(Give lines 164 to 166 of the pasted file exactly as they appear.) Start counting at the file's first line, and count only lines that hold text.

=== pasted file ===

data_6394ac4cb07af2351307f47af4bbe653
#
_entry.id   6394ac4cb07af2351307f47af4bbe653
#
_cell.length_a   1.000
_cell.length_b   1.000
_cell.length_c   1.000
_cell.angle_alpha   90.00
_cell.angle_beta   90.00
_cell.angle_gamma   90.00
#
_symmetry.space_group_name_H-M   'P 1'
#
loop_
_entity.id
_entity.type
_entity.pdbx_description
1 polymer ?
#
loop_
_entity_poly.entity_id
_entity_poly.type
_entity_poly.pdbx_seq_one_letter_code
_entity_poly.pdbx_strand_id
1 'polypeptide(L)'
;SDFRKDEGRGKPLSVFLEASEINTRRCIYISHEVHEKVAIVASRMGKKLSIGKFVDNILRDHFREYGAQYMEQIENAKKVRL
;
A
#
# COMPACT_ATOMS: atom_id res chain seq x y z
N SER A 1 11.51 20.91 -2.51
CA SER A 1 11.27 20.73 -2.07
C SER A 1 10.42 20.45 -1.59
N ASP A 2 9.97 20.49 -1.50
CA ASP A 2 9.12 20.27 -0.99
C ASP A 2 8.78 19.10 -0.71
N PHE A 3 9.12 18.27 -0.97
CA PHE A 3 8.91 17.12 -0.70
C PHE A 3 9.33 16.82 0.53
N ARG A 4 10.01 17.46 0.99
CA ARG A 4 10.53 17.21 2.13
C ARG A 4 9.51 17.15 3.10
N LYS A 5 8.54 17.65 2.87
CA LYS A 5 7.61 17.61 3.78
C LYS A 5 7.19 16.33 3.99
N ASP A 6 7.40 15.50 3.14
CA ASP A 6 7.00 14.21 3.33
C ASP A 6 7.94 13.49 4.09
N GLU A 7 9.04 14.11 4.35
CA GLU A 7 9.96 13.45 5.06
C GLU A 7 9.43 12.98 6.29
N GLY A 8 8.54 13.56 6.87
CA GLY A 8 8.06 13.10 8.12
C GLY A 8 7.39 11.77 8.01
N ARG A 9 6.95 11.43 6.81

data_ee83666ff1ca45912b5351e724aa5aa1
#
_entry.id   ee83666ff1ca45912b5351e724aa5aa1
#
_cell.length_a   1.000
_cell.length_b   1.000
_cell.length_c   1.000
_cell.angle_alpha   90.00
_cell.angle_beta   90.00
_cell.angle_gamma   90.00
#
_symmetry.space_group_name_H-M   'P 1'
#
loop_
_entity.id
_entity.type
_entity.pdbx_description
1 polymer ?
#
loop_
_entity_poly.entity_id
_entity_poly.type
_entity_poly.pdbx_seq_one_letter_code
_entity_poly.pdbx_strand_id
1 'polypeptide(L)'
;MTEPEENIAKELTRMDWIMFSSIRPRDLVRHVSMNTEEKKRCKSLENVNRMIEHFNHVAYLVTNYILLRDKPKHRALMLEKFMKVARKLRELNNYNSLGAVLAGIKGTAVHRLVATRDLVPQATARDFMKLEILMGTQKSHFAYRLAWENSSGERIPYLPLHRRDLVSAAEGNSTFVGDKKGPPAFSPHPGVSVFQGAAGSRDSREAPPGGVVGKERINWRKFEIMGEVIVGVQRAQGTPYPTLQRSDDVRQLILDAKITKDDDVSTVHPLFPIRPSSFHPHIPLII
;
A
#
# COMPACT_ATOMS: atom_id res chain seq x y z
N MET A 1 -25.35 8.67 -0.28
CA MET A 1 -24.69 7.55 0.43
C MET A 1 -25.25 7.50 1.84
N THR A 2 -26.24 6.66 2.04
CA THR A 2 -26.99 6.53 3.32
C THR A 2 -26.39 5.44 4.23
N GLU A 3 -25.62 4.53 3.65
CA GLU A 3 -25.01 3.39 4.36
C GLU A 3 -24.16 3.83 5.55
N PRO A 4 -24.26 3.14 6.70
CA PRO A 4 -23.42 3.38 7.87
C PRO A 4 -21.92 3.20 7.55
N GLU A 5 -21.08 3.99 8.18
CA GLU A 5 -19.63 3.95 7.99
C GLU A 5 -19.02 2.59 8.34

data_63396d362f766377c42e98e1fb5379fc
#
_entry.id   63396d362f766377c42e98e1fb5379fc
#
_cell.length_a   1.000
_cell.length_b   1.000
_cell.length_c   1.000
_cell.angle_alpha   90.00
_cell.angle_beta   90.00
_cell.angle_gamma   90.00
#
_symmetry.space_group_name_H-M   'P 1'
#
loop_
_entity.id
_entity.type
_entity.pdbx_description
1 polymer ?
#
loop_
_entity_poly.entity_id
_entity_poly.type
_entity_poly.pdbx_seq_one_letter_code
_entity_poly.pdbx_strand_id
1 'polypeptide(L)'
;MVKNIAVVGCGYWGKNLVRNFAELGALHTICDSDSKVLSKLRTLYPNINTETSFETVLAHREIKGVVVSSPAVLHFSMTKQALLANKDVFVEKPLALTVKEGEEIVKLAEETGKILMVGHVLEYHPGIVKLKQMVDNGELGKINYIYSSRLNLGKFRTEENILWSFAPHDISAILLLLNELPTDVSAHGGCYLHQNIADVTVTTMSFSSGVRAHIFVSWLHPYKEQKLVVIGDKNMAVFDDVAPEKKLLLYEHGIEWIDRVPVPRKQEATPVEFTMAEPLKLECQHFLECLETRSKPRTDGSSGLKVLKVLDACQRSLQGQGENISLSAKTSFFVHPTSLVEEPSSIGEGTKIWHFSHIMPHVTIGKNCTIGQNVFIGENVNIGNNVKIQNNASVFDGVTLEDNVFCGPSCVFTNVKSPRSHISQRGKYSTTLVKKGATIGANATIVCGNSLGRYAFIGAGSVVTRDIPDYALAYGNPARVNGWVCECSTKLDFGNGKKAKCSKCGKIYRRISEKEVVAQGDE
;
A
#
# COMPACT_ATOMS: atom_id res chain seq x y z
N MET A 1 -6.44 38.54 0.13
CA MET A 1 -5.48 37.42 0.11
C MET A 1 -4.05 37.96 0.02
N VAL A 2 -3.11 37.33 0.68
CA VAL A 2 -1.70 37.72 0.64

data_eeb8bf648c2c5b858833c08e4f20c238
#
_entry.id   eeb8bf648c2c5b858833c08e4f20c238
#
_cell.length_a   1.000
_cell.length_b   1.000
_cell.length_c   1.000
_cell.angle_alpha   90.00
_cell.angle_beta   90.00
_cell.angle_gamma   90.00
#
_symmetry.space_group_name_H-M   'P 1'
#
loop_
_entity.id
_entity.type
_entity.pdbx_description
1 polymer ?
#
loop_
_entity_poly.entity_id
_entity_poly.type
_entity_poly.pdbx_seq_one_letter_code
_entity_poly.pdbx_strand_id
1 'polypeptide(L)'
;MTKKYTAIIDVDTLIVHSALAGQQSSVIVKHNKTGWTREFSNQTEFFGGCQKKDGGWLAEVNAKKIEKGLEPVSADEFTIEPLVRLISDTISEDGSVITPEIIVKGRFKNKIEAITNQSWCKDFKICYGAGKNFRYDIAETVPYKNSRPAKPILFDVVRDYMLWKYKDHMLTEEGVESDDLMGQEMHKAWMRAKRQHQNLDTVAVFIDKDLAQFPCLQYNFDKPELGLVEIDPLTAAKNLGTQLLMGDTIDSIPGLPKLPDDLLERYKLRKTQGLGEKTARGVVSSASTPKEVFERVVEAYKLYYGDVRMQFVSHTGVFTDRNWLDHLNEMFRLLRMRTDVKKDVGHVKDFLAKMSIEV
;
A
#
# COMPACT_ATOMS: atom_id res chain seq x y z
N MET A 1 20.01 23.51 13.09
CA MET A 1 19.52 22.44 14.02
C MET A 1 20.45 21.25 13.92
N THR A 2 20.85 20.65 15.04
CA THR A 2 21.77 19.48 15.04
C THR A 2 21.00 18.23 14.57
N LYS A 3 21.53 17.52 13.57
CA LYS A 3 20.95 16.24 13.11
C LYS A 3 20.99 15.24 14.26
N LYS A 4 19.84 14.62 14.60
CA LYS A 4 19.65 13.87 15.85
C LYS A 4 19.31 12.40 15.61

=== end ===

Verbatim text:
#
# COMPACT_ATOMS: atom_id res chain seq x y z
N MET A 1 20.01 23.51 13.09